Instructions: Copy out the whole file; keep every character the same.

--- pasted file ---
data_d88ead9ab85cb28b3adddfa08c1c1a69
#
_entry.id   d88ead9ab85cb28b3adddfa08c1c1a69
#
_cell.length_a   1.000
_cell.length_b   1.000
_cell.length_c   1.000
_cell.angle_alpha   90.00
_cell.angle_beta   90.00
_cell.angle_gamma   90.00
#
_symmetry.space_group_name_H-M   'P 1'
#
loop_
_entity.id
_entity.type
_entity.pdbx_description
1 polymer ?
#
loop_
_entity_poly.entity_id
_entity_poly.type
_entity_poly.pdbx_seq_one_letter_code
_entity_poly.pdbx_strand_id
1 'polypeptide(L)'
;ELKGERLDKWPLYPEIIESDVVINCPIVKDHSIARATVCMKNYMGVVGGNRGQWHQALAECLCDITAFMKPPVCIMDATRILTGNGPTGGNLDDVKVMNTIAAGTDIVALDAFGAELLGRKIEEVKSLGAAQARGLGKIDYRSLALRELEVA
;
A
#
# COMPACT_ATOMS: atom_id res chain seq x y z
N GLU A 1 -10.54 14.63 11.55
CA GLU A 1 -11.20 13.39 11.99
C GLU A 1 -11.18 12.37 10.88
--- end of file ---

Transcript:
data_d88ead9ab85cb28b3adddfa08c1c1a69
#
_entry.id   d88ead9ab85cb28b3adddfa08c1c1a69
#
_cell.length_a   1.000
_cell.length_b   1.000
_cell.length_c   1.000
_cell.angle_alpha   90.00
_cell.angle_beta   90.00
_cell.angle_gamma   90.00
#
_symmetry.space_group_name_H-M   'P 1'
#
loop_
_entity.id
_entity.type
_entity.pdbx_description
1 polymer ?
#
loop_
_entity_poly.entity_id
_entity_poly.type
_entity_poly.pdbx_seq_one_letter_code
_entity_poly.pdbx_strand_id
1 'polypeptide(L)'
;ELKGERLDKWPLYPEIIESDVVINCPIVKDHSIARATVCMKNYMGVVGGNRGQWHQALAECLCDITAFMKPPVCIMDATRILTGNGPTGGNLDDVKVMNTIAAGTDIVALDAFGAELLGRKIEEVKSLGAAQARGLGKIDYRSLALRELEVA
;
A
#
# COMPACT_ATOMS: atom_id res chain seq x y z
N GLU A 1 -10.54 14.63 11.55
CA GLU A 1 -11.20 13.39 11.99
C GLU A 1 -11.18 12.37 10.88